sentence="The quick brown fox jumped over the lazy dog."
characters={}

for character in sentence:
    characters[character] = characters.get(character, 0) + 1

print(characters)
{'T': 1, 'h': 2, 'e': 4, ' ': 8, 'q': 1, 'u': 2, 'i': 1, 'c': 1, 'k': 1, 'b': 1, 'r': 2, 'o': 4, 'w': 1, 'n': 1, 'f': 1, 'x': 1, 'j': 1, 'm': 1, 'p': 1, 'd': 2, 'v': 1, 't': 1, 'l': 1, 'a': 1, 'z': 1, 'y': 1, 'g': 1, '.': 1}

characters is a dictionary with key a character (including "space") from the sentence and the value equals the number of times the character has occured up till then. If a character "happens" for the first time, get cannot find it in the dictionary characters and returns the default value (here specified as 0). If character has happened, say, 3 times before, get returns the value 3 and we add 1, so the new value equals 4.

If you run into other functions that you are not familiar with, you can use "?", like in:

np.random.binomial?

Also, you can google!

Things to take away from this course:

  • how to use random variables in python
  • how to create samples out of a population (e.g. by using np.random.choice)
  • how to model statistical processes (data generating processes)
  • how to use resampling methods like bootstrapping
  • how to use permutation testing
  • how to use simulation for power analysis

This keras course is "hands on" and has a lot of applications. If you prefer a course with some more background on the math of neural networks, you can do this one instead.

Note that for this keras course Chapter 4 is fun but optional.

The tensorflow course gives some more background on the syntax used in tensorflow that we also use in class. All the keras commands you learn in the keras course are easily applied under tensorflow.

Deadlines

The deadline for the final assignment is: Friday June 19th 2020 at 23:59.

The resit deadline for the assignment is: Friday August 14th, 2020. Let us know by email that you have submitted your assignment for the resit.

Questions

If you have questions/comments about this course, go to the issues page open a new issue (with the green "New issue" button) and type your question. Use a title that is informative (e.g. not "question", but "question about the second assignment"). Go to the next box ("Leave a comment") and type your question. Then click on "Submit new issue". We will answer your question as quickly as possible.

The advantages of the issue page include:

  • if you have a question, other students may have it as well; in this way we answer the questions in a way that everyone can see it. Also before asking the question, you may want to check whether it was asked/answered before on the issue page
  • we answer your question more quickly than when you email us
  • you increase your knowledge of github!

Only when you need to include privately sensitive information ("my cat has passed away"), you can send an email.

In order to post issues, you need to create a github account (which you need anyway to follow this course).

Note that if your question is related to another issue, you can react to the earlier issue and leave a comment in that "conversation".

Assessment material

We have a separate page with all relevant assessment material.

Final Assignment

  • The final assignment you can do alone or with at max. one other student (i.e. max group size is 2).
  • for the deadline of the python assignment, see Deadlines above
  • on Canvas we give you the link to the github repos. with the assignment_notebook.ipynb
  • to submit your final assignment:
    • do not change the name of the assignment_notebook.ipynb notebook
    • fill in this google form
    • push the final notebook on the github classroom repository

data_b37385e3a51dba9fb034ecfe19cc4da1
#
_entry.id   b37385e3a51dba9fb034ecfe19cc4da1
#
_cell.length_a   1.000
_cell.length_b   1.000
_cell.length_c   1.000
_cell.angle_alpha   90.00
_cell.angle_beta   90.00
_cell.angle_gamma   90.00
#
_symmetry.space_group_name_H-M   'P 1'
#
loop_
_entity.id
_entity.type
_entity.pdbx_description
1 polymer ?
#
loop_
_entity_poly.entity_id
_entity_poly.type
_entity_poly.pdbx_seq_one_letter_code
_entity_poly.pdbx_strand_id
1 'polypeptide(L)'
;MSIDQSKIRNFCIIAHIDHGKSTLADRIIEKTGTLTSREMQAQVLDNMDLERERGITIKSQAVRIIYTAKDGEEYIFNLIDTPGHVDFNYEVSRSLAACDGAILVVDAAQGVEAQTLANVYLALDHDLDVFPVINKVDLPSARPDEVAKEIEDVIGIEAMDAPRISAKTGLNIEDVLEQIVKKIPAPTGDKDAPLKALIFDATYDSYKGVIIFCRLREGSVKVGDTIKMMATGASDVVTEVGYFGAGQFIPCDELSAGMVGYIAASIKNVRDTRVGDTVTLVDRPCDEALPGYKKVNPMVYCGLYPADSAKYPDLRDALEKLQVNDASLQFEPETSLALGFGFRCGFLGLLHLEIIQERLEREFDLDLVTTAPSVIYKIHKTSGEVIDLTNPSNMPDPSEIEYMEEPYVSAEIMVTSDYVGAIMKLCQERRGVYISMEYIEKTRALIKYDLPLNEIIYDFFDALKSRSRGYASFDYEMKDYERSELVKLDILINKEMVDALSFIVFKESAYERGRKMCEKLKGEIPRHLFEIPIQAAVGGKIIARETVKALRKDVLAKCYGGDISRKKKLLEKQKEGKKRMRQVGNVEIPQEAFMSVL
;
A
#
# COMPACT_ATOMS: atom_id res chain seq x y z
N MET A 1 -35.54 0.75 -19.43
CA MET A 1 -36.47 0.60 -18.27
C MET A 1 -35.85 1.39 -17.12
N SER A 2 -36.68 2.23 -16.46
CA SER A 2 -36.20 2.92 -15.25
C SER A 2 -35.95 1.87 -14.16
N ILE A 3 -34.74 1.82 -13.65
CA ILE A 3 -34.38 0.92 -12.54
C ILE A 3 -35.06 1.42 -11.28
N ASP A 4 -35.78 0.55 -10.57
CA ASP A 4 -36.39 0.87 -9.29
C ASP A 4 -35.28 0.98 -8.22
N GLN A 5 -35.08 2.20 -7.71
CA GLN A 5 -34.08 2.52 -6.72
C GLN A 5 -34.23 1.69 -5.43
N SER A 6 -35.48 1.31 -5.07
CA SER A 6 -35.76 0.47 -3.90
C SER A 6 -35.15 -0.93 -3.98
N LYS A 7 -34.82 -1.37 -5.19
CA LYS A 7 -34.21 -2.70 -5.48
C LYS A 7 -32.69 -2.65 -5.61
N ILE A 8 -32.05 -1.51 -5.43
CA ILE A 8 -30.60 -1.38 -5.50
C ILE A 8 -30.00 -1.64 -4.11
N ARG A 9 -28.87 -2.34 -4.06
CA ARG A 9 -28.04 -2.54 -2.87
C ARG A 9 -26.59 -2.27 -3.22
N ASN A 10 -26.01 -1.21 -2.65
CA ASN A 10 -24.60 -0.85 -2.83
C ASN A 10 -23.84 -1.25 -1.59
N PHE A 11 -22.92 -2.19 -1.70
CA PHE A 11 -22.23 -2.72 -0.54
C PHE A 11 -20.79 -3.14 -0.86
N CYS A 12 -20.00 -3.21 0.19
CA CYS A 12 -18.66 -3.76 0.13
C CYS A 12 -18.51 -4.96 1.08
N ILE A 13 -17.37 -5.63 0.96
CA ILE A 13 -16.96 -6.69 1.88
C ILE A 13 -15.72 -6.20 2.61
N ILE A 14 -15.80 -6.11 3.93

what we are looking for

The idea of the assignment is that you report your findings in a transparent way that can easily be verified/reproduced by others. The intended audience is your fellow students. They should be able to understand the code you write together with the explanations that you give for this code.

The following ingredients will be important when we evaluate your assignment:

  • Find a "big dataset", e.g. on kaggle, but other sources are fine as well
    • download the data to your repos. (in a separate folder "data") and
    • in your notebook create a link to the website of the data source
  • Start with a clear and transparent question.
  • Briefly motivate why this question is interesting.
  • Explain the methods that you use to answer the question.
    • are your methods based on correlations (only)?
    • do they allow you to make claims about causality?
  • Give the answer that you find (as a preview).
  • Mention the main assumptions that you need to get this answer.
  • Use graphs to introduce your data
  • If you use equations, use latex to make them easy to read.
  • Explain your code, the reader –think of your fellow students– must be able to easily follow what you are doing.
  • How well does your model fit the data?
    • what methods do you use to evaluate this?
  • Present a clear conclusion/answer to your question.
  • Include some discussion of what you find and elements on which you need additional information.

Two remarks:

  • you can copy code from the web; but
    • make sure that you explain the code that you use so that another student of the course understands it and can use it;
    • give the reference of the code that you copy;
  • use common sense: it is not always necessary to have a full blown economic model, but we do expect you to think!
    • in the past we had students looking at the effect of age on income in sports; "theory" suggests that this relation is hump-shaped: 5 year olds and 80 year olds tend not to earn a lot of money as elite athletes; the students presented a scatter plot with a clear hump-shape; then they wrote "now we do a linear regression". For each step that you program, ask yourself why this step makes sense and then explain this in your notebook.

resit of final assignment

The resit of the final assignment needs to be a new project compared to the one you handed in before. The easiest way to achieve this is to choose a new research question and a new data set. You can use the same data if you make sure that research question and analysis are sufficiently different from before.

Simply adjusting your first submission based on our feedback will be not be enough.

Otherwise, follow the procedure above on how to submit the assignment and fill in the google form.

Author: Jan Boone and Madina Kurmangaliyeva